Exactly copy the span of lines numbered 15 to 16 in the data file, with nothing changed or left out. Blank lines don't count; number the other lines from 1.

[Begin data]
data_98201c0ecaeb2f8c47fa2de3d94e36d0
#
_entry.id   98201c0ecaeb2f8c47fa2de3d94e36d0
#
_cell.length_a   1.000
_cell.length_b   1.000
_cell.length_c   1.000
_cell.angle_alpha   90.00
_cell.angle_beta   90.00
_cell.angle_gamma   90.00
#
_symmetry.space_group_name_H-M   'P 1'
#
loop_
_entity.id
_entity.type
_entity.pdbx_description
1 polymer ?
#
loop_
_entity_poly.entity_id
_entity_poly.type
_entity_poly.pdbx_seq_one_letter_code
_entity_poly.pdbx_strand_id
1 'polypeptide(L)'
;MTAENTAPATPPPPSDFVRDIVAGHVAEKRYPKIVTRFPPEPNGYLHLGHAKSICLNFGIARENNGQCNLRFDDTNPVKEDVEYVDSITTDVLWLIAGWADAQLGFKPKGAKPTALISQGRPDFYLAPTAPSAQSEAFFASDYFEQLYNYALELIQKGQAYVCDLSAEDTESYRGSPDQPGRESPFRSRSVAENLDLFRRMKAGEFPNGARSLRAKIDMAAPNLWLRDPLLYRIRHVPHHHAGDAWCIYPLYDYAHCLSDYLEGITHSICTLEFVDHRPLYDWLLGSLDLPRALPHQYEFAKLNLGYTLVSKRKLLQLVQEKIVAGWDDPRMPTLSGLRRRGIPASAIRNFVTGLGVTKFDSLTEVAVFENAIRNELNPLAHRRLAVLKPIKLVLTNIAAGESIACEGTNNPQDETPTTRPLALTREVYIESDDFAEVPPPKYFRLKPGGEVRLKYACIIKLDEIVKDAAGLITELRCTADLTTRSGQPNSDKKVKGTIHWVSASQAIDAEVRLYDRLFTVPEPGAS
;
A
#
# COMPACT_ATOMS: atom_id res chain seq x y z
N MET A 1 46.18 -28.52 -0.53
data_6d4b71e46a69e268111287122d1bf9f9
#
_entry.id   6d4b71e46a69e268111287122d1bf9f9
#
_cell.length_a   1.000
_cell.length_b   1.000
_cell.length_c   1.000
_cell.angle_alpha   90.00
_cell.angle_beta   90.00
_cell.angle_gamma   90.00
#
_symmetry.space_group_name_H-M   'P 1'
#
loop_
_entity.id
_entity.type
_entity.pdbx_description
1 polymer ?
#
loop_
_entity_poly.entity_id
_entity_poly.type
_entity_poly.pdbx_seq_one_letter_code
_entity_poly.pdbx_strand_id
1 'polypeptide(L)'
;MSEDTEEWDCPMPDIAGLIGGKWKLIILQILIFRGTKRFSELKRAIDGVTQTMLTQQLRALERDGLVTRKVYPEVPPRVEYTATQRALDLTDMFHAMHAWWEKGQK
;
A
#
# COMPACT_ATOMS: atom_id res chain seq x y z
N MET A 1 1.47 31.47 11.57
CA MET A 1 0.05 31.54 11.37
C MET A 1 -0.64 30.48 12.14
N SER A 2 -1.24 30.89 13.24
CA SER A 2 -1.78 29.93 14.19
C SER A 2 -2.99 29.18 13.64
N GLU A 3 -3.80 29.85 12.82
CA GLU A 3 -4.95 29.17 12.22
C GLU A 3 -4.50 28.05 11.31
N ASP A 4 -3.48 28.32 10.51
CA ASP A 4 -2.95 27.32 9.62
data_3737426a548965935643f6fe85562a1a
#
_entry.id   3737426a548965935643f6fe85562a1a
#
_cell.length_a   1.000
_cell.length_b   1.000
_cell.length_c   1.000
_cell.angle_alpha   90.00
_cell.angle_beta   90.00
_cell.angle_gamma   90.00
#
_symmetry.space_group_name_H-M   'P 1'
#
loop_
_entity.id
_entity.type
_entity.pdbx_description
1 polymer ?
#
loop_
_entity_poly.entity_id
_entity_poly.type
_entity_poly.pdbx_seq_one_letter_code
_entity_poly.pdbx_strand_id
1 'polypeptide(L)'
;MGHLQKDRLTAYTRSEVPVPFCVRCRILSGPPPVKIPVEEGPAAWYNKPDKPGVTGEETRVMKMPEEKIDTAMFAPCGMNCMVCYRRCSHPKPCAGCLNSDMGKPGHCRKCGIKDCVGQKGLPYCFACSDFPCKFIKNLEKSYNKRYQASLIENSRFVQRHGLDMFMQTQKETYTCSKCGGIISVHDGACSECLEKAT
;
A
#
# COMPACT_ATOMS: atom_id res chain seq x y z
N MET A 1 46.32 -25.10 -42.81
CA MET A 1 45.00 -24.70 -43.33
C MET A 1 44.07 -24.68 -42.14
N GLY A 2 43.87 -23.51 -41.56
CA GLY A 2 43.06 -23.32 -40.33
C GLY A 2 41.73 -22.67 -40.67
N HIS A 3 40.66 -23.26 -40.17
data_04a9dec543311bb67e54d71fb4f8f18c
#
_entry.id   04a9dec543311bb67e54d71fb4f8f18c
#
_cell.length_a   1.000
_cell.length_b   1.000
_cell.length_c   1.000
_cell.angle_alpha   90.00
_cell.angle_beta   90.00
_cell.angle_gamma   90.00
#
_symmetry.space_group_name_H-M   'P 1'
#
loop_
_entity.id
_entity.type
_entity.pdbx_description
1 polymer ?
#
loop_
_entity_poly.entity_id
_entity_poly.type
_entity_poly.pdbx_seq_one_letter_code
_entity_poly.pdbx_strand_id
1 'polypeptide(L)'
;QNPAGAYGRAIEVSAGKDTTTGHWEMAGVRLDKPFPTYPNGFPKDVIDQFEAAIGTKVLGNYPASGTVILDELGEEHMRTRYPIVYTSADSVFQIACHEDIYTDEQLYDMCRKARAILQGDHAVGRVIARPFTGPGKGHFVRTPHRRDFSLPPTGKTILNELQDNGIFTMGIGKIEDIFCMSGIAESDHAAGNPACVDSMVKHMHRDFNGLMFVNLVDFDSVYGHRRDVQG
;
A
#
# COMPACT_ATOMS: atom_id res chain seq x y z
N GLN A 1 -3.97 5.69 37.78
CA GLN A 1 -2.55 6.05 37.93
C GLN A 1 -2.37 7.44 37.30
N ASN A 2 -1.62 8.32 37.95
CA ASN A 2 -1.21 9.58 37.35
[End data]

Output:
_entity.id
_entity.type